If that works out okay I could power the keyboard and see which pin produces serial strings, but thats only half the answer, so as suggested I need to trace it back to the chip somewhere. Would an 8250 be the likely device for early 1980's? There 3 wires left in the coil cord, but one appears to have never been connected (no fatigue failure at the cable ending), which takes us to a 50/50 thing. I'll post some photos after I take it apart tonight. Given the era it seems likely that this was a serial based device.
    If you have something with which to detect the serial data coming out of the keyboard (scope or logic probe should do it) you might save yourself opening up the keyboard. Otherwise we just need to find the datasheet of whatever makes the keyboard tick and see what's what. It could be RS-232 or something else with separate clock and data lines. What the keyboard connects to at the computer end will also give you a clue, of course. I wouldn't worry about the extra wire; it's probably just a matter of the manufacturer using a standard cord which happened to have more conductors than required.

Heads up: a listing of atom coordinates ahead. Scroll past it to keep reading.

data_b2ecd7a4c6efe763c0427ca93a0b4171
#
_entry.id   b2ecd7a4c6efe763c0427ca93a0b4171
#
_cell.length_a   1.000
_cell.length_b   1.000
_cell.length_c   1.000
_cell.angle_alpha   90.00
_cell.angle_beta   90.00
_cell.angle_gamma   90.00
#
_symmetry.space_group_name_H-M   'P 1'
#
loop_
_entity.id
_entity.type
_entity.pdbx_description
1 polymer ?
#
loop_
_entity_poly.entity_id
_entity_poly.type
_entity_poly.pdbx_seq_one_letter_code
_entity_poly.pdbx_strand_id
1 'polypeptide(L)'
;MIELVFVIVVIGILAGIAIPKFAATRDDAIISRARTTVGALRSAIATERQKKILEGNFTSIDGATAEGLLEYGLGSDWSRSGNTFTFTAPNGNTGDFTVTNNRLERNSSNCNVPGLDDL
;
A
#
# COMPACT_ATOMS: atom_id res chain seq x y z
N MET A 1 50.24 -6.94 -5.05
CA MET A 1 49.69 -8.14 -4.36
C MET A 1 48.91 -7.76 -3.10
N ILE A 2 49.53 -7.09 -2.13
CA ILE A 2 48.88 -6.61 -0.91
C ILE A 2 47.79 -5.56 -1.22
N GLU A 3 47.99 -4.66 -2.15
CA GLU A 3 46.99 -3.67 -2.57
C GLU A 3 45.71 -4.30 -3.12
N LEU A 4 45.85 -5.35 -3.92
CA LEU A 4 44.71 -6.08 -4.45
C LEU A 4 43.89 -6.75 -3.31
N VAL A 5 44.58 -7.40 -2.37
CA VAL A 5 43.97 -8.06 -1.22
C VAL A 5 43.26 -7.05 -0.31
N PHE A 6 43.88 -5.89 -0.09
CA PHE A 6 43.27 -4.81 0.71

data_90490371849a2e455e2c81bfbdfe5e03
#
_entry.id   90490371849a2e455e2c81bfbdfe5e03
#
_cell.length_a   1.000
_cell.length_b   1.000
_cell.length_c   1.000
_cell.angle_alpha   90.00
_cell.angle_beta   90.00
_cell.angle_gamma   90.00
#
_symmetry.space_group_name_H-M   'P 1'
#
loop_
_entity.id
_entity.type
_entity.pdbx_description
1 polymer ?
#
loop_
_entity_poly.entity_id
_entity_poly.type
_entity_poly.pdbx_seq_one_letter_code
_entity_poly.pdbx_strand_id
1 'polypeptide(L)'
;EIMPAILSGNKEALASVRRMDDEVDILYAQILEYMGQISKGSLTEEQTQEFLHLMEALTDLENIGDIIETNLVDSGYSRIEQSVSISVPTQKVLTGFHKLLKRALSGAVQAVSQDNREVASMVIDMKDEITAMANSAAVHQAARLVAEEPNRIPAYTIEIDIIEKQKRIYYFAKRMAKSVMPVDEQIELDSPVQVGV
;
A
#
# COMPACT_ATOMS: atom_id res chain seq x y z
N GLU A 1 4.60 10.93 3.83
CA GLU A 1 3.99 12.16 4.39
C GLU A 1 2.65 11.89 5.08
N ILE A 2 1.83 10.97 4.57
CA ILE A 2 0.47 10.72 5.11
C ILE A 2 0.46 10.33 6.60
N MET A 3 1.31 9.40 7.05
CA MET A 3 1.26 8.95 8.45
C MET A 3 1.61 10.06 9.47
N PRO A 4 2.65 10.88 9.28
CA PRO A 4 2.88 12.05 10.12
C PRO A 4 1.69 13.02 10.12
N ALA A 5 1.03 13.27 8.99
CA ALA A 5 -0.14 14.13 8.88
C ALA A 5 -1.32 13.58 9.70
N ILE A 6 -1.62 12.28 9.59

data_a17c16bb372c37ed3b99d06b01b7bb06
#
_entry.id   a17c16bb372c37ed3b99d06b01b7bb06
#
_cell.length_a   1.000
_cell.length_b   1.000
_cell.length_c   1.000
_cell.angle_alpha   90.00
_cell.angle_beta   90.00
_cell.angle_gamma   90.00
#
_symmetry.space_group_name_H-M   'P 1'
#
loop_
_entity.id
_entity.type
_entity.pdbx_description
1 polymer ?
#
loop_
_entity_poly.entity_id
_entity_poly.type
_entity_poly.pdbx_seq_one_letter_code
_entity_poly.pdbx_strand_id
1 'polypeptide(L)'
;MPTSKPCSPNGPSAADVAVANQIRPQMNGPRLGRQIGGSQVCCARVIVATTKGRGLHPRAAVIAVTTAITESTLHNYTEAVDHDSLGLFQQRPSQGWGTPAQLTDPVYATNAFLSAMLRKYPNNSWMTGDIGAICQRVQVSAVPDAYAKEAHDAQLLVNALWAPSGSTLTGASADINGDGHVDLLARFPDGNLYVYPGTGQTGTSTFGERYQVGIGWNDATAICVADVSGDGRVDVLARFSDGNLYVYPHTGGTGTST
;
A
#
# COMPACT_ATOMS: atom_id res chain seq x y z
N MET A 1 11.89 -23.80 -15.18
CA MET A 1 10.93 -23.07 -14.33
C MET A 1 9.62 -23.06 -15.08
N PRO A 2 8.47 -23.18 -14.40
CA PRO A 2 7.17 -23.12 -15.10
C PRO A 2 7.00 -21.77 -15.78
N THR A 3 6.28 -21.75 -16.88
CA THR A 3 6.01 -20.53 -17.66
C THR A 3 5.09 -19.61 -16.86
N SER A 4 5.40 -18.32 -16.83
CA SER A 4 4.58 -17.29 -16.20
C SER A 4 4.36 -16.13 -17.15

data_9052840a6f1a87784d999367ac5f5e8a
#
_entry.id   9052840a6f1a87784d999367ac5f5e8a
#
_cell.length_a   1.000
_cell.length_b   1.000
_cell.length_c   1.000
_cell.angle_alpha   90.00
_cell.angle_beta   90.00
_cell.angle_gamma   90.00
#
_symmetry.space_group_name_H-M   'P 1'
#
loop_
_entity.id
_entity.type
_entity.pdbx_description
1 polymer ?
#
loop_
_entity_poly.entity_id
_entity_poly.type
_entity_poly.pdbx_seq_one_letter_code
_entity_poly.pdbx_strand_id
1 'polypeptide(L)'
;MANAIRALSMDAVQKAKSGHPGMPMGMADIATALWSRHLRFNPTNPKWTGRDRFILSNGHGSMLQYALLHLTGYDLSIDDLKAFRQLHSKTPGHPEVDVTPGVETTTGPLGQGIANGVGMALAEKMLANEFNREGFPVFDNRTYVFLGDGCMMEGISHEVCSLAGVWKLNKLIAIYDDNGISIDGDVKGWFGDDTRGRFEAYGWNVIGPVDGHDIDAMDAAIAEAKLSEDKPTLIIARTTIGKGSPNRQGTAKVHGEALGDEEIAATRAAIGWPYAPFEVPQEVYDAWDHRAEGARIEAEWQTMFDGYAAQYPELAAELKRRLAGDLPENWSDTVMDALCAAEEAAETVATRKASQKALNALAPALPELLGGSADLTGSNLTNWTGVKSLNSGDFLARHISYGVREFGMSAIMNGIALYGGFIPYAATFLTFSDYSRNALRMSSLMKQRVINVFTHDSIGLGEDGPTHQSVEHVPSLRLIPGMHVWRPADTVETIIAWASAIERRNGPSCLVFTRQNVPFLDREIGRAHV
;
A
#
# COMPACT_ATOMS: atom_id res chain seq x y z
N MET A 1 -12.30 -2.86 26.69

Also - I have read some horror stories about powering up old systems with dried out electrolytics and old tantalum capacitors. This box is literally filled with electrolytics. Seriously. Never saw anything like it. Big ones, little ones, odd shaped ones.. Should these all be replaced?
    That depends a great deal on who you ask ;-) I don't generally worry about the little 'ns on PCBs but it's worth being careful with the power supply if the machine's been dormant for years or of unknown condition. I usually start with a visual check and probe for shorts before powering up either completely disconnected or with a dummy load, if the PSU needs it. If one cap blows, I'll replace it. If more go, or the ripple is all out of whack, I would consider replacing the whole lot just for peace of mind. If I was working on something rare or with those huge, beer-can-sized electrolytics, I'd be more cautious.

  9. #9

    Default Archives s100 system photos

    Some snapshots of the Archives CPM/S100 computer. Pretty self-explanitory...
    And here they are:http://s760.photobucket.com/albums/x...elix/Archives/

Bookmarks

Posting Permissions

  • You may not post new threads
  • You may not post replies
  • You may not post attachments
  • You may not edit your posts
  •